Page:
Octane Rating

Octane rating or octane number is a standard measure of the performance of a motor or aviation fuel. The higher the octane number, the more compression the fuel can withstand before detonating. In broad terms, fuels with a higher octane rating are used in high-compression engines that generally have higher performance. In contrast, fuels with low octane numbers (but high cetane numbers) are ideal for diesel engines. Use of gasolines with low octane numbers may lead to the problem of engine knocking.

Read more about Octane RatingPrinciples, Examples of Octane Ratings, Effects of Octane Rating, Regional Variations

Other articles related to "octane rating, octane ratings, rating, octane":

Octane Rating - Regional Variations
... The selection of octane ratings available at the pump can vary greatly from region to region ... In limited areas higher rating such as 99 RON is available ... Egypt 80 RON is commonly used for all taxis and old cars and is the predominant rating in rural areas ...
Superchargers - Aircraft - Effects of Fuel Octane Rating
... Until World War II all automobile and aviation fuel was generally rated at 87 octane or less ... This is the rating that was achieved by the simple distillation of "light crude" oil ... Octane rating boosting through additives was a line of research being explored at the time ...
Butanol Fuel - Properties of Common Fuels - Octane Rating
... The octane rating of n-butanol is similar to that of gasoline but lower than that of ethanol and methanol ... n-Butanol has a RON (Research Octane number) of 96 and a MON (Motor octane number) of 78 (with a resulting "(R+M)/2 pump octane number" of 87, as used in North America) while t-butanol has octane ratings ... A fuel with a higher octane rating is less prone to knocking (extremely rapid and spontaneous combustion by compression) and the control system of any modern car ...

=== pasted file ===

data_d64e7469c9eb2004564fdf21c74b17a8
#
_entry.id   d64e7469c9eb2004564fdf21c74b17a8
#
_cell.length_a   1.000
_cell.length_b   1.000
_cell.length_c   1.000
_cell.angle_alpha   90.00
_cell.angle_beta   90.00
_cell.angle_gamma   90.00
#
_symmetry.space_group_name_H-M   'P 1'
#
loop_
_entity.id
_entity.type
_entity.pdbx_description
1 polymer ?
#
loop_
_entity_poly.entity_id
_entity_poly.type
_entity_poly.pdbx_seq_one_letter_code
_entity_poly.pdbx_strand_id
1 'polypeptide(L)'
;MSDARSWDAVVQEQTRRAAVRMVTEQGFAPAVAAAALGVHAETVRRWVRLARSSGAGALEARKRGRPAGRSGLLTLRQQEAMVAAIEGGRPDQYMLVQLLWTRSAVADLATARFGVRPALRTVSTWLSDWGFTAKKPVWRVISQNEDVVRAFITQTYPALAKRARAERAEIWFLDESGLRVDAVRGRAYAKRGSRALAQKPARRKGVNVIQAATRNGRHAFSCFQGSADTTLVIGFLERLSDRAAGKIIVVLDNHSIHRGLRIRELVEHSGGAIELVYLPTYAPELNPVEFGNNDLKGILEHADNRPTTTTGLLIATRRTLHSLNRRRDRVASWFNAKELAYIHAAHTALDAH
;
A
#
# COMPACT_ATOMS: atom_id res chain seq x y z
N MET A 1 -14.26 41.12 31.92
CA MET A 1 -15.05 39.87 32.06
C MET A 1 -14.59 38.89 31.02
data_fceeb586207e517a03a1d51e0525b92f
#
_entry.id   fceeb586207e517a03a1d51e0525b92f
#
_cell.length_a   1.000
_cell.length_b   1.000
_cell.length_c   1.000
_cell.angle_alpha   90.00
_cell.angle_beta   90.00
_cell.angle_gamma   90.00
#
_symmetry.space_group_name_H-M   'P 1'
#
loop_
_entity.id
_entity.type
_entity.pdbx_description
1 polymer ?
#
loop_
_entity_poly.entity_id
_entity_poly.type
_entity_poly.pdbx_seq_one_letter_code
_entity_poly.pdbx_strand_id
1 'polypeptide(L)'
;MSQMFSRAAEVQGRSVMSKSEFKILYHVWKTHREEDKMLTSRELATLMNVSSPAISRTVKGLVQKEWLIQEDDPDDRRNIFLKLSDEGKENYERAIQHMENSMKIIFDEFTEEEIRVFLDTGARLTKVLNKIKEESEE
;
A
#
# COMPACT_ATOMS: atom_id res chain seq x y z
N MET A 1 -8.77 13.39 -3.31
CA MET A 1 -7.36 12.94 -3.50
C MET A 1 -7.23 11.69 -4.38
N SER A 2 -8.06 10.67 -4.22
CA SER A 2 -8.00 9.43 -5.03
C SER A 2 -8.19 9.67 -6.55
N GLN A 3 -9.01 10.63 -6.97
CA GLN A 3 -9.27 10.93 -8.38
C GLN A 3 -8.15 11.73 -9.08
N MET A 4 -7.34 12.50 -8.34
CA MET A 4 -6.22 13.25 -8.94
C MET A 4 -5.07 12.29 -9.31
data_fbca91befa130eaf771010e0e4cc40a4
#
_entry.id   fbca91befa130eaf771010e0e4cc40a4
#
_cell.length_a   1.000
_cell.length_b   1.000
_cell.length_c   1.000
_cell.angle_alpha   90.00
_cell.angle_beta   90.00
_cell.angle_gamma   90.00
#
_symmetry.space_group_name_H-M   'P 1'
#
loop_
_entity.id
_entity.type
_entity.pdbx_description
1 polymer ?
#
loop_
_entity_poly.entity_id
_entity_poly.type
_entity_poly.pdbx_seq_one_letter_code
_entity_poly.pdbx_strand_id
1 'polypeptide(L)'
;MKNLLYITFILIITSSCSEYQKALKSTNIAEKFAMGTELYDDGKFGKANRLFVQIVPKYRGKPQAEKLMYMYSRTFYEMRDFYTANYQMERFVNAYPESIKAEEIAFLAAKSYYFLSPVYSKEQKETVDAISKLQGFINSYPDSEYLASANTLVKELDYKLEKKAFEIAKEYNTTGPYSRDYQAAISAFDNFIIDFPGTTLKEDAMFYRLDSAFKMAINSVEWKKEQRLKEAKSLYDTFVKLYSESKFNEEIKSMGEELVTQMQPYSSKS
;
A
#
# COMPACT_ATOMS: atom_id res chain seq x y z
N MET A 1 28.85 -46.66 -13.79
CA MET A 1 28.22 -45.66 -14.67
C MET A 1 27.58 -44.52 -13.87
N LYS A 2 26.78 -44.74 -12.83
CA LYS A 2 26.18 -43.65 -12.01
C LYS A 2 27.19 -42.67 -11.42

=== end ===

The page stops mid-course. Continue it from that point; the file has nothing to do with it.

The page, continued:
Coleman Fuel
... Coleman fuel is a mixture of cyclohexane, nonane, octane, heptane, and pentane ... Though Coleman fuel has an octane rating of 50 to 55 and a flammability similar to gasoline, it has none of the additives found in modern gasoline and cannot be used as a substitute for gasoline ... Its high combustion temperature and lack of octane boosting additives like tetraethyllead will destroy engine valves, and its low octane rating would produce ...
Liquid Fuels - Petroleum - Gasoline
... Gasoline sold in most countries carries a published octane rating ... The octane number is an empirical measure of the resistance of gasoline to combusting prematurely, known as knocking ... The higher the octane rating, the more resistant the fuel is to autoignition under high pressures, which allows for a higher compression ratio ...